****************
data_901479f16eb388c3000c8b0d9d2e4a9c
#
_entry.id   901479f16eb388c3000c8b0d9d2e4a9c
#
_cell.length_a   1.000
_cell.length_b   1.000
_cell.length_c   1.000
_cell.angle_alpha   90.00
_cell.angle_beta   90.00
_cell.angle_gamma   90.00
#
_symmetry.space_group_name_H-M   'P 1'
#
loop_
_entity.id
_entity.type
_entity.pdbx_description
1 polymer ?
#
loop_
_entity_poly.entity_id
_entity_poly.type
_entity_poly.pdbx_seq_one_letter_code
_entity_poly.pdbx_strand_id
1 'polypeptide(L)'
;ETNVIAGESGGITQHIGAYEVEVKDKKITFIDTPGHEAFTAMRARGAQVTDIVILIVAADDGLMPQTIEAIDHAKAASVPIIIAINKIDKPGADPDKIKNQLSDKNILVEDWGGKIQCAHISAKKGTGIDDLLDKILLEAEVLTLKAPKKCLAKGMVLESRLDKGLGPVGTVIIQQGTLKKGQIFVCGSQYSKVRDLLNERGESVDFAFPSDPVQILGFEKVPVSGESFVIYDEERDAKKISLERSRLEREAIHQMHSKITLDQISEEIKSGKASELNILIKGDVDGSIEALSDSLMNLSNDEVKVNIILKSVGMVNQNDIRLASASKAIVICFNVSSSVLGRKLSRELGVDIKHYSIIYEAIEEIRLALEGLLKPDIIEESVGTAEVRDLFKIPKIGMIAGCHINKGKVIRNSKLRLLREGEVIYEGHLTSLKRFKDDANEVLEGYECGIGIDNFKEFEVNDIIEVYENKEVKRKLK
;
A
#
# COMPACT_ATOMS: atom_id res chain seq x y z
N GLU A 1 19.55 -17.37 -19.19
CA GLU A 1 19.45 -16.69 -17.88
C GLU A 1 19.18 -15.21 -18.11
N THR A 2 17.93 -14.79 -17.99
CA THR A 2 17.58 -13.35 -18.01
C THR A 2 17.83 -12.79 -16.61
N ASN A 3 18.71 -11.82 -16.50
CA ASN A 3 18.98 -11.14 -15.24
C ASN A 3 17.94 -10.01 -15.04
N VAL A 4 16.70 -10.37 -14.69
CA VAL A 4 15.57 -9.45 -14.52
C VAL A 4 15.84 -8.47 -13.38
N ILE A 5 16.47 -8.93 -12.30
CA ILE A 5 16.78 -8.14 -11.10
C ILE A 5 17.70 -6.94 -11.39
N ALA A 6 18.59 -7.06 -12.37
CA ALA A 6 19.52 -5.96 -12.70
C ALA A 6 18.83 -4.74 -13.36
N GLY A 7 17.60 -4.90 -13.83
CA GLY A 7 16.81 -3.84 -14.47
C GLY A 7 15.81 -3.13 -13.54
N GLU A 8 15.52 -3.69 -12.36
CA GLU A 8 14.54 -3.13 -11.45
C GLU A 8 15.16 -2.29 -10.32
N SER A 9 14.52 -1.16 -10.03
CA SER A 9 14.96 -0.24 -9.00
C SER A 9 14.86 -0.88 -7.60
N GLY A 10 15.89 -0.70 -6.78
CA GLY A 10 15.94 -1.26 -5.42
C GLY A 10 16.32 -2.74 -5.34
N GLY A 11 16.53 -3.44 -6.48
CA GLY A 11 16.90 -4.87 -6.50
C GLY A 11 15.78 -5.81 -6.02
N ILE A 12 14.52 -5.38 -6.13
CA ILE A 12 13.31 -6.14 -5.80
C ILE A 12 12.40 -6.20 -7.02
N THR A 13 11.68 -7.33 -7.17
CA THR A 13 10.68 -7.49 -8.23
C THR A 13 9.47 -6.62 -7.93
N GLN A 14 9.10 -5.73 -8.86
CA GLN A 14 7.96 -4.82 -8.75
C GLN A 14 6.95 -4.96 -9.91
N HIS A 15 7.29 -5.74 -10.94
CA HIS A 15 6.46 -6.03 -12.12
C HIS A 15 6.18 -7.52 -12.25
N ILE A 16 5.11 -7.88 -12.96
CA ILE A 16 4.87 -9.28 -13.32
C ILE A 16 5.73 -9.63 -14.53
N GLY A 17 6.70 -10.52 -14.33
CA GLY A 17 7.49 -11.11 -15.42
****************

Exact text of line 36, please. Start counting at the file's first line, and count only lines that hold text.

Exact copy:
C THR A 2 17.83 -12.79 -16.61